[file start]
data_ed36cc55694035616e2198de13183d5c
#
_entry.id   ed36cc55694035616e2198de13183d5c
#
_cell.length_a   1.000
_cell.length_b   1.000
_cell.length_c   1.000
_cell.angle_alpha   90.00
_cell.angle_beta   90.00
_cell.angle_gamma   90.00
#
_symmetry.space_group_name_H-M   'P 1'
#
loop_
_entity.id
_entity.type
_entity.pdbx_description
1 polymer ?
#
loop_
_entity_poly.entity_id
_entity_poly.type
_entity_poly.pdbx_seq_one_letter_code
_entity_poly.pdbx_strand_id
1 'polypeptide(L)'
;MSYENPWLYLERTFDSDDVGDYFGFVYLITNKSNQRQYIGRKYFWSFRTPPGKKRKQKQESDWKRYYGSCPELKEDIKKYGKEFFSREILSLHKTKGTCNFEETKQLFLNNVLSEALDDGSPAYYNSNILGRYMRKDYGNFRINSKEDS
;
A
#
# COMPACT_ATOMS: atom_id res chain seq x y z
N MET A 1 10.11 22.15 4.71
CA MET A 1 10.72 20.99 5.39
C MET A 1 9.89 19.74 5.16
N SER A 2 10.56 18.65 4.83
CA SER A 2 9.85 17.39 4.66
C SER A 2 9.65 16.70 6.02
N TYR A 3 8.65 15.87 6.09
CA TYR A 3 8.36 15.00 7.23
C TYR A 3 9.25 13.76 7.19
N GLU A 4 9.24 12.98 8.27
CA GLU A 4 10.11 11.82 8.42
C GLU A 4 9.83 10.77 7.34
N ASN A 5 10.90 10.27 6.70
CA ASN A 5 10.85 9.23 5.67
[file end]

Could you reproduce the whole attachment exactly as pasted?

data_ed36cc55694035616e2198de13183d5c
#
_entry.id   ed36cc55694035616e2198de13183d5c
#
_cell.length_a   1.000
_cell.length_b   1.000
_cell.length_c   1.000
_cell.angle_alpha   90.00
_cell.angle_beta   90.00
_cell.angle_gamma   90.00
#
_symmetry.space_group_name_H-M   'P 1'
#
loop_
_entity.id
_entity.type
_entity.pdbx_description
1 polymer ?
#
loop_
_entity_poly.entity_id
_entity_poly.type
_entity_poly.pdbx_seq_one_letter_code
_entity_poly.pdbx_strand_id
1 'polypeptide(L)'
;MSYENPWLYLERTFDSDDVGDYFGFVYLITNKSNQRQYIGRKYFWSFRTPPGKKRKQKQESDWKRYYGSCPELKEDIKKYGKEFFSREILSLHKTKGTCNFEETKQLFLNNVLSEALDDGSPAYYNSNILGRYMRKDYGNFRINSKEDS
;
A
#
# COMPACT_ATOMS: atom_id res chain seq x y z
N MET A 1 10.11 22.15 4.71
CA MET A 1 10.72 20.99 5.39
C MET A 1 9.89 19.74 5.16
N SER A 2 10.56 18.65 4.83
CA SER A 2 9.85 17.39 4.66
C SER A 2 9.65 16.70 6.02
N TYR A 3 8.65 15.87 6.09
CA TYR A 3 8.36 15.00 7.23
C TYR A 3 9.25 13.76 7.19
N GLU A 4 9.24 12.98 8.27
CA GLU A 4 10.11 11.82 8.42
C GLU A 4 9.83 10.77 7.34
N ASN A 5 10.90 10.27 6.70
CA ASN A 5 10.85 9.23 5.67